Another View: Communist China Deserves to Be Scorned | Columnists


Last year, the American people bought $75 billion worth of cell phones made in communist China and $59 billion worth of computers.

We also purchased more than $39 billion in China-made toys and games, $24 billion in clothing and textiles, and $19 billion in household appliances.

During the year, the people of this country bought $504.9 billion worth of goods from Communist China, while Communist China bought only $151.4 billion from us. The result was a bilateral trade deficit of $353.5 billion – by far the largest US trade deficit with any country.

In fact, every year since 1985 — the first year the Census Bureau reported on the trade balance between the United States and China — the United States has run a trade deficit with this communist regime.

Now the Chinese regime is promising to conduct massive air and naval exercises in and over the waters surrounding Taiwan – an island it does not control, but over which it claims sovereignty.

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Why does it do that? Because Speaker of the United States House of Representatives Nancy Pelosi had the audacity to visit Taiwan.

What is the difference between Taiwan and the People’s Republic of China?

The people of Taiwan are free, and the people of the People’s Republic are not.

“Taiwan is a democracy led by a president and parliament selected in multiparty elections,” says the State Department’s 2021 human rights report on that country.

“Authorities enforced laws prohibiting human rights violations and criminalizing official corruption and prosecuted officials who committed them,” the report said.

“The People’s Republic of China,” the State Department said in contrast, “is an authoritarian state in which the Communist Party of China is the supreme authority.”

In July 2021, Chinese President Xi Jinping, who is the leader of the Communist Party of China, said it was a commitment of that party to bring Taiwan into the People’s Republic of China.

“Resolving the Taiwan question and realizing China’s complete reunification is a historic mission and an unwavering commitment of the Communist Party of China,” he said.

Last June, as reported by The New York Times, General Wei Fenghe, who is China’s defense minister, attended a conference in Singapore, where he said: “If anyone dares to separate of Taiwan, we will not hesitate to fight, we will not shrink from the cost and fight to the end.”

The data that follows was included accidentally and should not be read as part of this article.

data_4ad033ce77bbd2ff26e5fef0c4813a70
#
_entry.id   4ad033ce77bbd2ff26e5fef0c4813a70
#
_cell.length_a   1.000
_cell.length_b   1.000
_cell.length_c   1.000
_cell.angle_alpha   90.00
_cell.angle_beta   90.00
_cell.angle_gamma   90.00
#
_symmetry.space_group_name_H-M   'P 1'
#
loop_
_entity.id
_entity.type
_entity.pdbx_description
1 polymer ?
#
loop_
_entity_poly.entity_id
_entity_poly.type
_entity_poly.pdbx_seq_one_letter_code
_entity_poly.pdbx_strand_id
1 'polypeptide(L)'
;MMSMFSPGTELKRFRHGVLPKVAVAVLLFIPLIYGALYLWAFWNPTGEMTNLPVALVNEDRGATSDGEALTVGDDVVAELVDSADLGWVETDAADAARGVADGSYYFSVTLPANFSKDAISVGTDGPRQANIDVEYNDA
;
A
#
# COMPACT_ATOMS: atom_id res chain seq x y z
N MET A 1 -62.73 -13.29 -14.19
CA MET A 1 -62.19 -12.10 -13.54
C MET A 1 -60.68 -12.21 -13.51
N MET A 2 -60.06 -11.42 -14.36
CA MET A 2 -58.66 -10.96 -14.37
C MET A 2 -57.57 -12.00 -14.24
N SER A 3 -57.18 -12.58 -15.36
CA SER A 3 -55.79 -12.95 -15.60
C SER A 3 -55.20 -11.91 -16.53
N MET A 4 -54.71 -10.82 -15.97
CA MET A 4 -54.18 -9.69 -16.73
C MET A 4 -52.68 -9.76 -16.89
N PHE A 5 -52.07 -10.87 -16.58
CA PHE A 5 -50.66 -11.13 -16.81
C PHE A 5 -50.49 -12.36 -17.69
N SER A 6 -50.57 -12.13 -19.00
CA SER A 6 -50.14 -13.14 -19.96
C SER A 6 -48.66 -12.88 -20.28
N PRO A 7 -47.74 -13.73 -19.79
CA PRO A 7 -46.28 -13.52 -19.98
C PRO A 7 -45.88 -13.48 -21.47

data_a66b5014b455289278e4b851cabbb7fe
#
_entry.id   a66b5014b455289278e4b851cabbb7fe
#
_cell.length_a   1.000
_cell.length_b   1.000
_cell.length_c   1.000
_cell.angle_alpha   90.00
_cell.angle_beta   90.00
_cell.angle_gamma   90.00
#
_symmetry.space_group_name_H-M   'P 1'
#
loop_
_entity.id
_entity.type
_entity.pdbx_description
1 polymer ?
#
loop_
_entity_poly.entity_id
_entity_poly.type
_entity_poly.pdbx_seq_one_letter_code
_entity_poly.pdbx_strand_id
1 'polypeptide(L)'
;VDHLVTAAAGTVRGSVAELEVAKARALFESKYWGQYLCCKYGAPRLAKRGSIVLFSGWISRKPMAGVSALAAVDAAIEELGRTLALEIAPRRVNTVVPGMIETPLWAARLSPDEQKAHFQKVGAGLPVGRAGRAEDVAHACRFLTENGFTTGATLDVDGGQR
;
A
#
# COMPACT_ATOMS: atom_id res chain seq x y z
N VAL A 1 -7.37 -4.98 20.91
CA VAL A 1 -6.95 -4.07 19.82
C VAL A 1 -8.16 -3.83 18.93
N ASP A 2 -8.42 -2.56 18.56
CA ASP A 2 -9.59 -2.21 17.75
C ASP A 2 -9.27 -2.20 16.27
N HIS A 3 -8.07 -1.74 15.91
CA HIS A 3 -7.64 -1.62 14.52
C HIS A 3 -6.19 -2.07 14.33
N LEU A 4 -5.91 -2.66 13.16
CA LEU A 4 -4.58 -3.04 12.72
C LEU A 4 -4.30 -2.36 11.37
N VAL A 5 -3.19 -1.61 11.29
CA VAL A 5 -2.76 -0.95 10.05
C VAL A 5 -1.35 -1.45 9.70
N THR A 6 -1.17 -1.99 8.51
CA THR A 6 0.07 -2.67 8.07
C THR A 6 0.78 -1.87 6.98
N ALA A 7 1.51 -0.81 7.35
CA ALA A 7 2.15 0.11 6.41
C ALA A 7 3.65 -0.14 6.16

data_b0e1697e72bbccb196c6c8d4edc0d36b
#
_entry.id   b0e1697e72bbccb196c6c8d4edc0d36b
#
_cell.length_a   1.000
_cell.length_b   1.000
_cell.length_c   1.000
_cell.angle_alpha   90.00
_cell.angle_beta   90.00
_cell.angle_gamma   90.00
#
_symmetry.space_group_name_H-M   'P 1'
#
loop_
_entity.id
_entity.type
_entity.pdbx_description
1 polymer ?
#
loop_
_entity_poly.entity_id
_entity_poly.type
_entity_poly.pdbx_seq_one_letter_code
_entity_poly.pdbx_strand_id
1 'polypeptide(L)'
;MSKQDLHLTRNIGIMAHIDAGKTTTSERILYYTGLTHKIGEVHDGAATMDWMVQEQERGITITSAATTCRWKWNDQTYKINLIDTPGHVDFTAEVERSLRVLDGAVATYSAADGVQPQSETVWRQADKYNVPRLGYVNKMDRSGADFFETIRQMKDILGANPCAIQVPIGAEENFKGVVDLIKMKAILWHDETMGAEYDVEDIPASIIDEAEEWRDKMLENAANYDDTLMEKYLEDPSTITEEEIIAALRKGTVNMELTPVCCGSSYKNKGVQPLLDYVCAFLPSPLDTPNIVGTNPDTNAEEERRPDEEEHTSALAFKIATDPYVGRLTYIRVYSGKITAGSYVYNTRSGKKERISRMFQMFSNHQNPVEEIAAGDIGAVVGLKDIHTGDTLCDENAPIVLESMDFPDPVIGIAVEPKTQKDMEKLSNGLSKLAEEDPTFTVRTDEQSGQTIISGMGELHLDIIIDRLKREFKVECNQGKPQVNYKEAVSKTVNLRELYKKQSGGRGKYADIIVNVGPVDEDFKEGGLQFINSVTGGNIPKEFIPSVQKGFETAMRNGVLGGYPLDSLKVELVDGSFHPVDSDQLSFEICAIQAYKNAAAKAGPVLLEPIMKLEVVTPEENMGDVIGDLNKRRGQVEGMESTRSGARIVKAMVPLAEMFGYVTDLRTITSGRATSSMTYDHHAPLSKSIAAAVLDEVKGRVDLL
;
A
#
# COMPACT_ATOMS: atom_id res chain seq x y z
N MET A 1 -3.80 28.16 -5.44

The United States has no interest in a military conflict with China. But that doesn’t mean we should appease them, or ignore their outrageous human rights abuses, or not talk about their increasingly aggressive attitude towards Taiwan.

Nor does it mean that we should continue to ignore the damage they cause to our own economy and manufacturing base by running a massive trade surplus with our country every year.

On July 4, 1789, in one of its first acts, the United States Congress passed the Tariff Act, which specifically targeted trade with China. It imposed a 12.5% ​​tariff on all Chinese products other than teas imported into the United States on foreign ships and imposed duties ranging from 6 cents to 20 cents on pounds of various types of teas. imported.

It stated: “On all goods, articles and commodities, other than teas, imported from China or India, in vessels not built in the United States, and not wholly owned by a citizen or his citizens, nor in ships constructed in foreign countries , and on the sixteenth day of May last wholly owned by a citizen or citizens of the United States, and so on to the time of importation, twelve and one-half per cent ad valorem.”

It is time for American politicians to return to the vision of the Founding Fathers when it comes to our trade relationship with China.

This country is expected to impose significant tariffs on cell phones, computers, toys, games, textiles, clothing and appliances made in the People’s Republic. Tariffs should be high enough to more than negate any advantage a manufacturer derives from trying to exploit the cheap labor costs that China imposes on its own people through its dictatorial regime.

It should never again be profitable for a nominally US-based company to partner with the communist government of the People’s Republic – in the exploitation of the people who, from now on, are subjected to this unjust regime.


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